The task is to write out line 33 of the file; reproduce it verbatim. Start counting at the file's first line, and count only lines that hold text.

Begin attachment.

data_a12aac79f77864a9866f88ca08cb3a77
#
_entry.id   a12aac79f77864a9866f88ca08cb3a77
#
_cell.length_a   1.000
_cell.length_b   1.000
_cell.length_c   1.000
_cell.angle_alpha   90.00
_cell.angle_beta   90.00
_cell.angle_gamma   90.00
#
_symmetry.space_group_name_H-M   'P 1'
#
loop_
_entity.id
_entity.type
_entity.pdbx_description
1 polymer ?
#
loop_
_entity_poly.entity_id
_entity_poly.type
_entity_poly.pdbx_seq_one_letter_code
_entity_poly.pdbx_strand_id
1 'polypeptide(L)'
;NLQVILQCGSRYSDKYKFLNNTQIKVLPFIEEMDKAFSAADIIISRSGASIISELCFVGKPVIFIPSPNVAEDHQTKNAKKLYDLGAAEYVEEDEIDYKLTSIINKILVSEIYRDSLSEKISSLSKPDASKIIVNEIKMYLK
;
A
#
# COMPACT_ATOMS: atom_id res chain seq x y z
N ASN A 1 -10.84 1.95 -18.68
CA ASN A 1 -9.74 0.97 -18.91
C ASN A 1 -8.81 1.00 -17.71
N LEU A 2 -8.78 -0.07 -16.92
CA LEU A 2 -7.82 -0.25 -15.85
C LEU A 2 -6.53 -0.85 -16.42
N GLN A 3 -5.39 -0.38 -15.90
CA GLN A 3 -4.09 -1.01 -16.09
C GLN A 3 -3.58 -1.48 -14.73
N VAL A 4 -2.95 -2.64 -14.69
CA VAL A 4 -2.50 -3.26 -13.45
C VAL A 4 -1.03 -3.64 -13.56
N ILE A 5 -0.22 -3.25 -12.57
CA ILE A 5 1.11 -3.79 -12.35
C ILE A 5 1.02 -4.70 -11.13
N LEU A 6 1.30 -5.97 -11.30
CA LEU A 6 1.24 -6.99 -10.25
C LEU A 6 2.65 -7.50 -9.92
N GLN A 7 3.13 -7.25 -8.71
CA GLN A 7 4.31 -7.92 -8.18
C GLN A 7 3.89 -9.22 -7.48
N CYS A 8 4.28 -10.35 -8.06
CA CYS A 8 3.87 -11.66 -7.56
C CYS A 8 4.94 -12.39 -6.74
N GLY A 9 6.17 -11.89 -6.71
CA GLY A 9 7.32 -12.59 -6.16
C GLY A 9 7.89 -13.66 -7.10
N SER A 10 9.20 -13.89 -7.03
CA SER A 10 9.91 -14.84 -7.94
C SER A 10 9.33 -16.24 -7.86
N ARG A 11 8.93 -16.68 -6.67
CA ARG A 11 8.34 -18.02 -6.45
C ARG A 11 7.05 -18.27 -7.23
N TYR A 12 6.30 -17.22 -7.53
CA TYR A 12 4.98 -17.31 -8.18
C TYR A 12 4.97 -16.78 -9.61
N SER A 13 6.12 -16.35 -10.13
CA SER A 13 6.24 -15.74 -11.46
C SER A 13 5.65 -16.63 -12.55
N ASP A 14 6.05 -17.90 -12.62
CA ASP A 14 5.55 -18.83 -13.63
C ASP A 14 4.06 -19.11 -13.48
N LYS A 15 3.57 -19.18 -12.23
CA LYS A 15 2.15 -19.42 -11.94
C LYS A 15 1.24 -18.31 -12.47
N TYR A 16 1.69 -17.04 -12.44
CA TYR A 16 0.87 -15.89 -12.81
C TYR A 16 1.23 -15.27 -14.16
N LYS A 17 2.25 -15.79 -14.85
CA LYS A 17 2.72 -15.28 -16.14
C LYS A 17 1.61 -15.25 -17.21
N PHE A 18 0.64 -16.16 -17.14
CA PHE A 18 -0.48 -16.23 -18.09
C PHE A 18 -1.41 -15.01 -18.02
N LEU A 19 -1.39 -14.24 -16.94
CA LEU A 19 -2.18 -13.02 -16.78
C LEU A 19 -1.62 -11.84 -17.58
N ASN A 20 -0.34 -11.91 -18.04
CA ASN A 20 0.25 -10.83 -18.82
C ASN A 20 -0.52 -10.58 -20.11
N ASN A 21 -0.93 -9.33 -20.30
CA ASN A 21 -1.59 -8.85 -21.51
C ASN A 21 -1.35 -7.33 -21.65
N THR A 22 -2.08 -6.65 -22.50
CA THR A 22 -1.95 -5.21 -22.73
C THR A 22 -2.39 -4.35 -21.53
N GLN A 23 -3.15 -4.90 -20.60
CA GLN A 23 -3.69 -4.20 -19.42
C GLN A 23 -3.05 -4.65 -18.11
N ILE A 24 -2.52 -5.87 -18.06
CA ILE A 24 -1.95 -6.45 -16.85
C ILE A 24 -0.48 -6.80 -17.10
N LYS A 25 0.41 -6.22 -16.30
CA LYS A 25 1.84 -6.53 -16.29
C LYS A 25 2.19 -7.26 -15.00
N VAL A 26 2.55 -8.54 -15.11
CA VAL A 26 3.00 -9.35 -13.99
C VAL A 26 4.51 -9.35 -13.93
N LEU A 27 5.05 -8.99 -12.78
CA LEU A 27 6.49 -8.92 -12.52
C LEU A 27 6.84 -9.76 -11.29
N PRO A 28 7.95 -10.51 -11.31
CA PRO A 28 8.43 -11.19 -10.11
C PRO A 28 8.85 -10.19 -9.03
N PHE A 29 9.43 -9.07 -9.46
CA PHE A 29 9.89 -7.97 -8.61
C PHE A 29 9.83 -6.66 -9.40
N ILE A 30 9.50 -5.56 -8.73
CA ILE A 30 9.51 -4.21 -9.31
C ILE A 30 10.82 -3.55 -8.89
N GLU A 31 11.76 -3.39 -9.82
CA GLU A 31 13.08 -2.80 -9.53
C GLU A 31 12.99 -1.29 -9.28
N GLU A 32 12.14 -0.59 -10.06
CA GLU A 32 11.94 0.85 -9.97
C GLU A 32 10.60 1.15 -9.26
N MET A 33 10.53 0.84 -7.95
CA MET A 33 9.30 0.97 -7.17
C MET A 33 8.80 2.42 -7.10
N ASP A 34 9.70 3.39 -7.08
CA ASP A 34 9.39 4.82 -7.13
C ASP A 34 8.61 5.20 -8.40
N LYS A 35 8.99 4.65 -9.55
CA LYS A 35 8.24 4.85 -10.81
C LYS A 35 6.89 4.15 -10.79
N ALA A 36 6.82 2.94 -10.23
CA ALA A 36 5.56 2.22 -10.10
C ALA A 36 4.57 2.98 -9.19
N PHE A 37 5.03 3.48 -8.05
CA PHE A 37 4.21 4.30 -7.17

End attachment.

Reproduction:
C ASN A 1 -8.81 1.00 -17.71